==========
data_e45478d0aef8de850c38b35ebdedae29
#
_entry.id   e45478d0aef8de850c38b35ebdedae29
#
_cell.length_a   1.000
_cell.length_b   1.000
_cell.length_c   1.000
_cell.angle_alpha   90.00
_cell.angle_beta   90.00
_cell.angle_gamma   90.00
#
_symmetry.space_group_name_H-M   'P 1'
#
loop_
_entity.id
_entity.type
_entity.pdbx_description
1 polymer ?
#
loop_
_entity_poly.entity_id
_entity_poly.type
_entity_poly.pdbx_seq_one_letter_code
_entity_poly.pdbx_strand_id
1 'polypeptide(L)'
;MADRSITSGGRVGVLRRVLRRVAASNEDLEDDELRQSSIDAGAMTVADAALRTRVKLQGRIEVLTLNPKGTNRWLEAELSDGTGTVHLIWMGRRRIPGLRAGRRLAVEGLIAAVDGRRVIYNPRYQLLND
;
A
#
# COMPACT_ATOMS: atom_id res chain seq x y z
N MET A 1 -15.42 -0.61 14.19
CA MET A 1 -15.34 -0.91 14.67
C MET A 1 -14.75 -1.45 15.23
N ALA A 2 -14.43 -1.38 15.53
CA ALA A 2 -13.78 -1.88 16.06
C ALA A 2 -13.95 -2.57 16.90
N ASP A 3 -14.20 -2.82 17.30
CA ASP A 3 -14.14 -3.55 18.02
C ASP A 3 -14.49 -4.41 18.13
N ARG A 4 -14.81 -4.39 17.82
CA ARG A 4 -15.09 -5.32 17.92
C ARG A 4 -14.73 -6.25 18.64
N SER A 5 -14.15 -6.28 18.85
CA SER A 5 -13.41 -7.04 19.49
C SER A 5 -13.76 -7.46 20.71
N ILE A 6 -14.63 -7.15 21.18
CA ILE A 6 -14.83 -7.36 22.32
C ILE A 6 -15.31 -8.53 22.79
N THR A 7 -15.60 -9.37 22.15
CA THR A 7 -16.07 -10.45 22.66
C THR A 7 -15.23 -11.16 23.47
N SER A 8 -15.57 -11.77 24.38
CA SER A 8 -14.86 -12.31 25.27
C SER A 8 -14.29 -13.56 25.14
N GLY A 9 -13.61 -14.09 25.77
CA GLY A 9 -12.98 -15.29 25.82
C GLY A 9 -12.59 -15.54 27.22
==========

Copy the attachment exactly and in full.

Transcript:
data_e45478d0aef8de850c38b35ebdedae29
#
_entry.id   e45478d0aef8de850c38b35ebdedae29
#
_cell.length_a   1.000
_cell.length_b   1.000
_cell.length_c   1.000
_cell.angle_alpha   90.00
_cell.angle_beta   90.00
_cell.angle_gamma   90.00
#
_symmetry.space_group_name_H-M   'P 1'
#
loop_
_entity.id
_entity.type
_entity.pdbx_description
1 polymer ?
#
loop_
_entity_poly.entity_id
_entity_poly.type
_entity_poly.pdbx_seq_one_letter_code
_entity_poly.pdbx_strand_id
1 'polypeptide(L)'
;MADRSITSGGRVGVLRRVLRRVAASNEDLEDDELRQSSIDAGAMTVADAALRTRVKLQGRIEVLTLNPKGTNRWLEAELSDGTGTVHLIWMGRRRIPGLRAGRRLAVEGLIAAVDGRRVIYNPRYQLLND
;
A
#
# COMPACT_ATOMS: atom_id res chain seq x y z
N MET A 1 -15.42 -0.61 14.19
CA MET A 1 -15.34 -0.91 14.67
C MET A 1 -14.75 -1.45 15.23
N ALA A 2 -14.43 -1.38 15.53
CA ALA A 2 -13.78 -1.88 16.06
C ALA A 2 -13.95 -2.57 16.90
N ASP A 3 -14.20 -2.82 17.30
CA ASP A 3 -14.14 -3.55 18.02
C ASP A 3 -14.49 -4.41 18.13
N ARG A 4 -14.81 -4.39 17.82
CA ARG A 4 -15.09 -5.32 17.92
C ARG A 4 -14.73 -6.25 18.64
N SER A 5 -14.15 -6.28 18.85
CA SER A 5 -13.41 -7.04 19.49
C SER A 5 -13.76 -7.46 20.71
N ILE A 6 -14.63 -7.15 21.18
CA ILE A 6 -14.83 -7.36 22.32
C ILE A 6 -15.31 -8.53 22.79
N THR A 7 -15.60 -9.37 22.15
CA THR A 7 -16.07 -10.45 22.66
C THR A 7 -15.23 -11.16 23.47
N SER A 8 -15.57 -11.77 24.38
CA SER A 8 -14.86 -12.31 25.27
C SER A 8 -14.29 -13.56 25.14
N GLY A 9 -13.61 -14.09 25.77
CA GLY A 9 -12.98 -15.29 25.82
C GLY A 9 -12.59 -15.54 27.22